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The Optimal Temperature For Sleep

The Optimal Temperature For Sleep

Are you somebody who can’t fall asleep if your bedroom is too hot? Science suggests that you’re not alone – in fact if this sounds like you, you’re likely sleeping the “right” way. So, what is the best temperature to help you fall asleep? Cooler is better, say the scientific studies. Read on to find out why.

What does temperature have to do with sleep?

First of all, your body naturally operates on a sleep-wake cycle called the circadian rhythm; this rhythm is responsible for making you alert during the day and sleepy at night. One function of the circadian rhythm is to tell your brain to produce melatonin – a hormone that makes you sleepy – when it gets dark outside, and to stop producing melatonin when the sun comes up.

Another function of this natural sleep-wake cycle is to regulate your body’s temperature throughout the day. Your circadian rhythm tells your body to heat up (by less than two degrees) during the day and cool down again a couple of hours before bedtime. This is why it’s best to go to sleep in a cool environment – because this will naturally signal to your body that it’s time to sleep.

What is the best temperature for sleep?

According to sleep studies, the temperature which makes it easiest for our bodies to fall asleep is around 65 degrees Fahrenheit, or 18.3 degrees Celsius. However, setting your thermostat anywhere between 60 and 67 degrees Fahrenheit (15.6 to 19.4 degrees Celsius) will work just fine.

How does heat impact your ability to fall asleep?

First of all, when your room is too hot, your body may think that it’s still daytime. In this case, your brain may stop producing melatonin, and therefore, you won’t get sleepy. Besides, even if you fall asleep, you may wake up in the middle of the night.

Studies have shown that hot bedroom temperatures can affect different stages of sleep, as well. Your body goes through stages of light sleep, deep and heavy sleep, and REM sleep (which is where dreaming occurs). When your room is too hot, your deep/heavy sleep stages – which are the most restorative to your brain and body – won’t be as long or effective. In this case, you may wake up in the morning feeling drowsy.

Also, hot temperatures may lessen the time your body spends in REM sleep. This could also make you feel drowsy the next day. Furthermore, REM sleep helps aid in brain function and repair our immune systems; getting less REM sleep due to high temperatures could lower your immune systems or impact functions such as memory and learning.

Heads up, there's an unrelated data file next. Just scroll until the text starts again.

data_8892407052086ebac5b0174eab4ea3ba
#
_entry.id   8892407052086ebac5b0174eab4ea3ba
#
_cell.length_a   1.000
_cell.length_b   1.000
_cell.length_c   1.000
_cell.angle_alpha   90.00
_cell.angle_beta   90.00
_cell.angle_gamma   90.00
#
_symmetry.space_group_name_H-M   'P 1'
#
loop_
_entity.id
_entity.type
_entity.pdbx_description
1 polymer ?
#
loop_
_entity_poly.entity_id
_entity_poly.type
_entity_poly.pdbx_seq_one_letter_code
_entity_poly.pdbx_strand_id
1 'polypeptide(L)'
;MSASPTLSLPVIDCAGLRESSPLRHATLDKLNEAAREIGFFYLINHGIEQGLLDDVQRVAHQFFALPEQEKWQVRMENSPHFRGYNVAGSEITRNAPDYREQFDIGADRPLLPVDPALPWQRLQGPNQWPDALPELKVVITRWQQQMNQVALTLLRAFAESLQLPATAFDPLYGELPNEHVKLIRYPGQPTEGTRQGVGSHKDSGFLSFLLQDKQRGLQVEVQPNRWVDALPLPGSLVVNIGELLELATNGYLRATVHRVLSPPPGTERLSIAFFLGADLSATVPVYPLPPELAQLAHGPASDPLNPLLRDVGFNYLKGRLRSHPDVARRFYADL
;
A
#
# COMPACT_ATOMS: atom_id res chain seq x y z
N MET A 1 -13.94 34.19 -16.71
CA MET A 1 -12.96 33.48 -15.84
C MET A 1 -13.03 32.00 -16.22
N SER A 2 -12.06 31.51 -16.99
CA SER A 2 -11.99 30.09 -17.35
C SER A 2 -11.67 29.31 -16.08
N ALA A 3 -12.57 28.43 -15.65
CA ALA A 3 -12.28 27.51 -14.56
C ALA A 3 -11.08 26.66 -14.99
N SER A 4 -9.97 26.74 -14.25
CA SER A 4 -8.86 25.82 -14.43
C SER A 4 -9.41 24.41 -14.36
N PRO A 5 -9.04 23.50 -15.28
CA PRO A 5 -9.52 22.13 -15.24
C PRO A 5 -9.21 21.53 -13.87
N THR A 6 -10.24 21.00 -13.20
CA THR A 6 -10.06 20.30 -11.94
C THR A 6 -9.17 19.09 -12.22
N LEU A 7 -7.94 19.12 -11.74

How should you maintain an optimal sleeping temperature?

First, of course, set your thermostat somewhere between 60 and 67 degrees Fahrenheit a few hours before you go to bed (to give your environment time to reach an optimal temperature by the time your head hits the pillow). Likewise, there are a few more important steps to take to maximize sleep quality.

  • Save vigorous exercise for earlier in the day, not in the evening. When you perform vigorous cardio exercise, you increase your heart rate, which heightens body temperature. This, of course, signals your body to become more alert, which is the opposite of what you want right before bed. Light exercise such as walking is okay in the evening, but try not to raise your heart rate too much.
  • Take a warm bath or shower before bed. This may sound counterintuitive; however, think about how the air feels after stepping out of a hot shower. It usually feels colder than it did before you got in, right? Enjoying hot baths or showers before bed can make your surroundings feel colder, helping you fall asleep and stay asleep.
  • Use breathable cotton linens and sleepwear. Wearing and sleeping on cotton will allow airflow to ventilate more easily, meaning that your body won’t get overheated at night.
  • If you live in a two-story home, sleep downstairs during the summer. Heat rises, which means that your upstairs bedroom may become unbearably hot when it’s sweltering during the day.
  • Finally, keep the blinds closed in your bedroom all day. Letting sunlight in will heat your bedroom, which is the opposite of what you want – so keep it nice and dark in there if you are not around!

AC not keeping up with your ideal temperatures? Action Cooling and Heating of Central Florida can help get your unit running optimally through maintenance, replacement, or simply installing a better thermostat. Call today!

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